Underactive thyroid; myxoedema
Hypothyroidism is a disease that develops when the thyroid gland is unable to produce sufficient thyroid hormones. ‘Subclinical or mild hypothyroidism’ refers to a condition when the thyroid hormone levels in the blood are within the normal range but the thyroid gland has to work much harder than usual to maintain these levels. People with subclinical hypothyroidism usually do not have symptoms, but a significant proportion will develop hypothyroidism in the future.
In most cases, the cause is autoimmune. This means the body’s immune system mistakenly recognises its own thyroid gland as a foreign body, then attacks and destroys the thyroid gland. Interestingly, in people with autoimmune hypothyroidism the body’s immune system otherwise functions normally, including still being able to fight infection.
Other less common causes of hypothyroidism are due to treatment with radioactive iodine, medications used to treat hyperthyroidism (an overactive thyroid gland) and surgical removal of the thyroid gland.
Rarely, hypothyroidism can be caused by certain medications (for example lithium and amiodarone) or diseases of the pituitary gland.
The symptoms of hypothyroidism vary greatly from one person to another. Some people may have very few symptoms, while others are severely affected. To some extent these differences can be explained by how severe the hypothyroidism is. For example, in some cases the thyroid is completely unable to produce thyroid hormones while in others it can produce some, but not enough for the body’s needs.
Another reason for the symptoms being so different is the speed at which the hypothyroidism develops. This can be from a matter of days to years. The age of the person is also important. For instance, hypothyroidism in a child may cause poor growth.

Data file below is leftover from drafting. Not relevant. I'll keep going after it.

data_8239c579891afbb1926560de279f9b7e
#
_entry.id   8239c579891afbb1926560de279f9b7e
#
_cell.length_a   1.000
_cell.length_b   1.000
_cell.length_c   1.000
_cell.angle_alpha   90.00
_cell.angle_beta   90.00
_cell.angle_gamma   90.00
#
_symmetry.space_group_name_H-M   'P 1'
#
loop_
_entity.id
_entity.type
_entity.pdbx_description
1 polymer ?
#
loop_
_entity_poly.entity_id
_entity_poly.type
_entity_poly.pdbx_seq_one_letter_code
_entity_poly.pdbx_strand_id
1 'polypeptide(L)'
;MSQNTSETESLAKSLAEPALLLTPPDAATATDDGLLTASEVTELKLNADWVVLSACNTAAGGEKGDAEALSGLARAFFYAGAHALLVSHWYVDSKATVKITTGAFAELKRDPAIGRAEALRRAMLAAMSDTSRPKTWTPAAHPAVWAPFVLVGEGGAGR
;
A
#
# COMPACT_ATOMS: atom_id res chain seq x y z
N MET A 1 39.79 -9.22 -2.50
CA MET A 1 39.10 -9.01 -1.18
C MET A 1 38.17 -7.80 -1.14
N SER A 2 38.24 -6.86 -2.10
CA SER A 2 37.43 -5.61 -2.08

The symptoms of hypothyroidism are not specific. Surveys of normal populations have shown that up to a third of all people experience symptoms similar to that of hypothyroidism. This causes confusion and sometimes a wrong belief that a person with otherwise unexplained symptoms must have hypothyroidism. The symptoms of hypothyroidism can include tiredness, weight gain, feeling the cold, slowing down physically and mentally, dry skin, loss of hair, muscle cramps and muscle weakness, puffiness around the eyes, gruff voice, depression, hearing loss and constipation. Women can develop heavy periods or they may lose them altogether. Some people with hypothyroidism develop an enlarged thyroid gland also known as goitre. This is typical of Hashimoto’s thyroiditis.
Hypothyroidism is common. It affects women more frequently than men and usually at around middle-age. Hypothyroidism affects approximately 1 in 1,000 men and 18 in 1,000 women. Subclinical hypothyroidism is much more common and affects approximately 28 in 1,000 men and 75 in 1,000 women.
People who have a relative with thyroid disease (either hyperthyroidism or hypothyroidism) are at a higher risk of developing hypothyroidism compared with the rest of the population. The genetics of hypothyroidism however are complex and it is not possible to predict if someone will develop hypothyroidism by a genetic test.